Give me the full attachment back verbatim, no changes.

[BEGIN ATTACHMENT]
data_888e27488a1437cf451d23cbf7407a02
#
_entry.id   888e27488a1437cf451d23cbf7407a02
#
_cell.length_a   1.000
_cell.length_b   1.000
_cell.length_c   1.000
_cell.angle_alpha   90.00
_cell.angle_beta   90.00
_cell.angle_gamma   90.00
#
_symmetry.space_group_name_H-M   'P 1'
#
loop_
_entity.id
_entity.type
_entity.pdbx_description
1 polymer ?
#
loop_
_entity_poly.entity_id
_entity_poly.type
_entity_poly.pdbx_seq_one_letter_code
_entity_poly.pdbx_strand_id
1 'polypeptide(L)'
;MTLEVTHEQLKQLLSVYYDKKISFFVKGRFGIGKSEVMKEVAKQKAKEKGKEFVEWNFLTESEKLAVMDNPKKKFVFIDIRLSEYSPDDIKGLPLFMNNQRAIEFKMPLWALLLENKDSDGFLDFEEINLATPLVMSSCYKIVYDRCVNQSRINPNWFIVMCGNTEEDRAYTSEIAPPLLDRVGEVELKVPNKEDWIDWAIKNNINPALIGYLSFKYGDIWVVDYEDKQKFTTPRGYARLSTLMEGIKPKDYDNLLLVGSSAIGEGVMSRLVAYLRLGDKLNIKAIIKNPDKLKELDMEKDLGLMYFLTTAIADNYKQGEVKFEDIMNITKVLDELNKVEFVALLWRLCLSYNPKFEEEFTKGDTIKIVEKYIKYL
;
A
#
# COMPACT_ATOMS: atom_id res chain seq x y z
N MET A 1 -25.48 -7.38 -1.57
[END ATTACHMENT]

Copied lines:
data_888e27488a1437cf451d23cbf7407a02
#
_entry.id   888e27488a1437cf451d23cbf7407a02
#
_cell.length_a   1.000
_cell.length_b   1.000
_cell.length_c   1.000
_cell.angle_alpha   90.00
_cell.angle_beta   90.00
_cell.angle_gamma   90.00
#
_symmetry.space_group_name_H-M   'P 1'
#
loop_
_entity.id
_entity.type
_entity.pdbx_description
1 polymer ?
#
loop_
_entity_poly.entity_id
_entity_poly.type
_entity_poly.pdbx_seq_one_letter_code
_entity_poly.pdbx_strand_id
1 'polypeptide(L)'
;MTLEVTHEQLKQLLSVYYDKKISFFVKGRFGIGKSEVMKEVAKQKAKEKGKEFVEWNFLTESEKLAVMDNPKKKFVFIDIRLSEYSPDDIKGLPLFMNNQRAIEFKMPLWALLLENKDSDGFLDFEEINLATPLVMSSCYKIVYDRCVNQSRINPNWFIVMCGNTEEDRAYTSEIAPPLLDRVGEVELKVPNKEDWIDWAIKNNINPALIGYLSFKYGDIWVVDYEDKQKFTTPRGYARLSTLMEGIKPKDYDNLLLVGSSAIGEGVMSRLVAYLRLGDKLNIKAIIKNPDKLKELDMEKDLGLMYFLTTAIADNYKQGEVKFEDIMNITKVLDELNKVEFVALLWRLCLSYNPKFEEEFTKGDTIKIVEKYIKYL
;
A
#
# COMPACT_ATOMS: atom_id res chain seq x y z
N MET A 1 -25.48 -7.38 -1.57